Cash plans

If large dental bills are a concern, there are a number of policies in the insurance market that can help you manage these costs. Cash plans, for example, pay you a cash benefit whenever you need to stump up for a range of medical treatments such as visiting the dentist, getting your eyes checked or visiting a physiotherapist or podiatrist.

Bupa Individual cash plans start at under £9.97 a month and will pay £50 back towards dental costs, rising to £150 cash back for £29.47 per month. That's expensive if you only use the plan for dentistry, but cash plans also pay out on a number of other treatments.

Alternatively, you can go for a dental insurance policy, available from medical insurers including Bupa, Simplyhealth and WPA. You can choose a plan that just covers NHS treatment or one that covers private work, too.

These typically cover the costs of check-ups and maintenance but the downside is they may only cover a proportion of your costs. For example, Simplyhealth level one cover costs £11.88 a month and includes 100% cover for check-ups and treatment, including fillings crows and bridges, as well as hygienist fees. Maximum cover is provided by its level 4 plan at £35.64 a month which pays £195 each for check-ups and treatment.

Maximum cover is provided by its level 4 plan at £23.95 a month which pays £120 each for check-ups and scale and polishes and up to £800 for treatment, but again only 50% of the cost.

The final option is a dental payment plan, available direct from companies including Denplan or via your dentist. Here, after a full examination, you pay a monthly fee based on your dental needs over the coming year. This might include general maintenance or treatment if necessary. It's important not to feel forced into buying these plans in the dental chair – the OFT report found that 20% of patients who joined plans as a means of paying for private care felt pressured to do so.

Dr Hughes says insurance plans can be great for your oral health. "They're a good idea because it encourages people to come into the surgery more often," he says. But, whether or not they offer good value for money will depend on the state of your oral health. Paying £100 a year or more could make sense if you need major work or want to go private but if you only need a check-up, paying as you go with an NHS dentist will give you less financial pain.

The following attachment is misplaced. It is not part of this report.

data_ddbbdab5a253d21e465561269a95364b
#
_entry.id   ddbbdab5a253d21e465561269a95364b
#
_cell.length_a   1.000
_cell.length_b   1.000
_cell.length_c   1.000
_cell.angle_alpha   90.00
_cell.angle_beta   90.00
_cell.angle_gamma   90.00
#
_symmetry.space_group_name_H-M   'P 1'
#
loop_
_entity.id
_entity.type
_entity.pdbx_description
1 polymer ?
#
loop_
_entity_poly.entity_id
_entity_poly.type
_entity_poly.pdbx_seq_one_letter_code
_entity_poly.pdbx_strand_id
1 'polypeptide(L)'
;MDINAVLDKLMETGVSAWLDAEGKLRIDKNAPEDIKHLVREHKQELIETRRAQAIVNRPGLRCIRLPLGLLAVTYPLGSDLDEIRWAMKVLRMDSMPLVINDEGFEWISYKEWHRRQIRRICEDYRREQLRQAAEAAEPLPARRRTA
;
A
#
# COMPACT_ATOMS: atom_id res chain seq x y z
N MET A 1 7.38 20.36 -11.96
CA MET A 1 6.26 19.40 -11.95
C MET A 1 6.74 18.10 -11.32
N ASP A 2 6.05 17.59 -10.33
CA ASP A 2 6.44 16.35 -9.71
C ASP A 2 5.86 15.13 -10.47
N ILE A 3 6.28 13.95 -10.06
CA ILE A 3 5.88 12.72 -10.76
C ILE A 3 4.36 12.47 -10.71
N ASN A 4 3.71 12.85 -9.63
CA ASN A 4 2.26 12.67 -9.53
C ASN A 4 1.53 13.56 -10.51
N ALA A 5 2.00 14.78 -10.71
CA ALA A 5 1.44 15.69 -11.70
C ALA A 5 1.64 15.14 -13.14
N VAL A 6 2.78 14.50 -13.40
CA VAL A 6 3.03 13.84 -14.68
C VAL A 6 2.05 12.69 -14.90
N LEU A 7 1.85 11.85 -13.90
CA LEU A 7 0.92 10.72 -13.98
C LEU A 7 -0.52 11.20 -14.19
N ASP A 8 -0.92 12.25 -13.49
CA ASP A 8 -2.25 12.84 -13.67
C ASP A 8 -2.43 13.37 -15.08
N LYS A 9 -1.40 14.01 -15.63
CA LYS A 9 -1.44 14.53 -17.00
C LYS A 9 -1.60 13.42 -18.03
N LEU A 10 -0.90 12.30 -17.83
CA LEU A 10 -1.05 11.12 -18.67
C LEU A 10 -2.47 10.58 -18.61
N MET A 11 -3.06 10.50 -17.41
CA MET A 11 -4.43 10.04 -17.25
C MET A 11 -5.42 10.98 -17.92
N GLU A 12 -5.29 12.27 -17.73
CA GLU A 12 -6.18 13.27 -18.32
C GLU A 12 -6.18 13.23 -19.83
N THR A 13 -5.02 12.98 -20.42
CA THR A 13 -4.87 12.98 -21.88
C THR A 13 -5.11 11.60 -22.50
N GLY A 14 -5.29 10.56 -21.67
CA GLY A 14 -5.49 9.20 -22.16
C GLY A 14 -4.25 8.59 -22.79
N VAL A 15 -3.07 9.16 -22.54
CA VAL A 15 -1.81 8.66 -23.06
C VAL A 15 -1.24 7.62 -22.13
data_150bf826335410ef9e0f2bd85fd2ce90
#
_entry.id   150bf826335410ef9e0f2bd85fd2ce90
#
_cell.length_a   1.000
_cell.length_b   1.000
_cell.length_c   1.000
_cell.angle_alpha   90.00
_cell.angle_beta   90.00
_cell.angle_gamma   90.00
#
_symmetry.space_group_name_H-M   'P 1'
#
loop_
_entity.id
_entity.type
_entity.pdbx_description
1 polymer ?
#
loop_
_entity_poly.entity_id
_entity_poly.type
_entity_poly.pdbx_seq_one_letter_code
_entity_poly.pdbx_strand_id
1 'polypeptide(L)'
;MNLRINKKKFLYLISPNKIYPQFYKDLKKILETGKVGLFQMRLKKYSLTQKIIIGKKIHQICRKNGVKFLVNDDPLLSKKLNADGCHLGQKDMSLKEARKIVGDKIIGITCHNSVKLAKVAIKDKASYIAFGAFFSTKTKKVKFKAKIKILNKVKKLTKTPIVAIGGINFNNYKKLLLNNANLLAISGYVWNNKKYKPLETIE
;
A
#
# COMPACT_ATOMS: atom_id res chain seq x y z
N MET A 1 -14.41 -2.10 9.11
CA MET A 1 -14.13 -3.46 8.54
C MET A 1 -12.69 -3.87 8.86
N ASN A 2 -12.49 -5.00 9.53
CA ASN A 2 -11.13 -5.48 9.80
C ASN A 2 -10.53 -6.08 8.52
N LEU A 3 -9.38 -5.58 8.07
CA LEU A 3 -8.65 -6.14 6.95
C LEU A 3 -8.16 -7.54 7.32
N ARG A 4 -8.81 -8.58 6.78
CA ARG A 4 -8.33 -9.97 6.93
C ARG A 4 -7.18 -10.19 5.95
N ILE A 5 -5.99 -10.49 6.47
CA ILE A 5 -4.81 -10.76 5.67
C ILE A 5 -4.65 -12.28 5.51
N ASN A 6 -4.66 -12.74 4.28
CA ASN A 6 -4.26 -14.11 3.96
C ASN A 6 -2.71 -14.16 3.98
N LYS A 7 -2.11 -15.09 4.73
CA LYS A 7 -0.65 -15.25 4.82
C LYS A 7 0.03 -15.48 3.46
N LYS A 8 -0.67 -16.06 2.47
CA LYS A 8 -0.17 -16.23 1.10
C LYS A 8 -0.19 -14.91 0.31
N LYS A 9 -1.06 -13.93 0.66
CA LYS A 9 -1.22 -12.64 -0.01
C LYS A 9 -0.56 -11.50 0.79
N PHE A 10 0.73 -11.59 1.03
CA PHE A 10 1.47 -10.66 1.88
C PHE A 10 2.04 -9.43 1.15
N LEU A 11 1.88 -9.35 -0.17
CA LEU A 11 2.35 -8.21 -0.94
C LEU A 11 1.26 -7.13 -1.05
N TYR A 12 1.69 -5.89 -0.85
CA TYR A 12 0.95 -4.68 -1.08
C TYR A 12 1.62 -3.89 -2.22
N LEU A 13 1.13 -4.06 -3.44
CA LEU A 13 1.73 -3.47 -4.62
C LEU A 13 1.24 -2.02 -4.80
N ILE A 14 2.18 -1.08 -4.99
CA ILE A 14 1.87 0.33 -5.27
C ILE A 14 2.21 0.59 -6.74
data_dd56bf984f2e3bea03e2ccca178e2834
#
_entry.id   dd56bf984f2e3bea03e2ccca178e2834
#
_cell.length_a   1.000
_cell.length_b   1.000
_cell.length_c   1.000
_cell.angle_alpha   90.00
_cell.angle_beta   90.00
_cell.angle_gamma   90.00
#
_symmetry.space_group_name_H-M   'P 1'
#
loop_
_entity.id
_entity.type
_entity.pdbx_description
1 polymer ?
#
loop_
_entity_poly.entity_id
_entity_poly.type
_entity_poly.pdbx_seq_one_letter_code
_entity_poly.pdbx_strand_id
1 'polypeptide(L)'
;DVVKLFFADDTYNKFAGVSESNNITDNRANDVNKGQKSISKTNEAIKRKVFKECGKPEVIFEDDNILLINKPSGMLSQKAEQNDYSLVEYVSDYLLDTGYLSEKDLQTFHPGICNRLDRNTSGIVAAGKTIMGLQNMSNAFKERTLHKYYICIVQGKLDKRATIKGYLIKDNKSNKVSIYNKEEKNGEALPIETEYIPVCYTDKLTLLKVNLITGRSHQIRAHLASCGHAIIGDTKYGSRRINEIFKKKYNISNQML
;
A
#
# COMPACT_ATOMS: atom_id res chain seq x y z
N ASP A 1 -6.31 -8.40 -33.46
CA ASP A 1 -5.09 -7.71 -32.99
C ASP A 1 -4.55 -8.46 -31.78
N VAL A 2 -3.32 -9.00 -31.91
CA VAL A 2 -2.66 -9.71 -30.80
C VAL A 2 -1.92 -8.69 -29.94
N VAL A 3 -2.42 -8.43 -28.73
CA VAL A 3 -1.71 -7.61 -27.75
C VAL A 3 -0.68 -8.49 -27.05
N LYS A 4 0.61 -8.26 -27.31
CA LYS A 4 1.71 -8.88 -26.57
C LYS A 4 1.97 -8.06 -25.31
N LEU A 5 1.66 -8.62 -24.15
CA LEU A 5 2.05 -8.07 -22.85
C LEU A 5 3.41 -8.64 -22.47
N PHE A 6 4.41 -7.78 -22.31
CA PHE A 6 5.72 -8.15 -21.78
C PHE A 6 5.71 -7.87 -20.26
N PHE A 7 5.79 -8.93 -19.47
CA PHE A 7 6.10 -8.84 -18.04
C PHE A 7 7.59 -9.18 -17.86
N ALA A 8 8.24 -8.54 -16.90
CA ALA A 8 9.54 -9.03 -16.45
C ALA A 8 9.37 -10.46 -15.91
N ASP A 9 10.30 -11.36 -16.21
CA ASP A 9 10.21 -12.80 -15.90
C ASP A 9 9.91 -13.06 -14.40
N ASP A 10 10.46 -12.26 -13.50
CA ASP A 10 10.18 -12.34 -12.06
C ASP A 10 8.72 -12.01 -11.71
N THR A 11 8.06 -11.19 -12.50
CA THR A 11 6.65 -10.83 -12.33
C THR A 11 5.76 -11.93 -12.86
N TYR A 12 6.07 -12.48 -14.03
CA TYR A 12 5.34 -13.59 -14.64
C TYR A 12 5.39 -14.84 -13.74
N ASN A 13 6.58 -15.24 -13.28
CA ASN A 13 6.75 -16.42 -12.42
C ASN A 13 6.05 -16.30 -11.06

What to do when things go wrong

If you believe you've been overcharged, misinformed or received substandard treatment you may be able to get redress. How you make a complaint will depend on whether your treatment was NHS or private.

NHS patients should complain direct to their dentist. If the reply is not satisfactory, then the next step is to contact NHS England or your local care commissioning group. They will provide local resolution. If you're not happy with the outcome, you can escalate your complaint to the Parliamentary and Health Service Ombudsman.

The NHS website (nhs.uk) can provide you with all the relevant contact details (for England, Wales, Scotland and Northern Ireland) and there is a link about the complaints process on its home page.

Private patients need to make complaints to the Dental Complaints Service which is a free and impartial service funded by the General Dental Council. It may be able to get you a refund, remedial treatment or an explanation or apology from your dentist, depending on the nature of the complaint. Its helpline is 08456 120 540 and is open Monday to Friday between 9am and 5pm.

Your Comments

So, the question is, what does money wise really advise, I really would like to know what dental plans are best, they all seem so complicated to understand. Is their a comparison site for dental plans like there is for car insurance etc.

I have found every dentist I have come across to be rude and uncaring, my reason for not visiting the dentist regularly is simply that I really cannot afford to, I have gum disease my teeth are all loose and the reason I went recently ,was to have a painful wisdom removed,which cost me £49, however he has now said I need to see a hygienist to the tune of £45 but my filling comes under the amount I paid for the extraction as long as I had the treatment within 2 months, but my point is I thought that a scale and polish was inclusive of the £49, yes I haven't been for 3 years, only because my teeth need cleaning properly every 3 months and I just do not have the funds, I am struggling to meet my basic needs. So it is as the dentist rightly said" blame the government". When I explained that I hadn't been to the dentist because it was a luxury that I couldn't afford that was his reply. How is that helpful.

Our NHS dentist has never given a scale & polish, instead refers us to the practice Hygienist who is private and charges private; so in 7 years I have not had a scale & polish. Guess I will be changing my dentist!!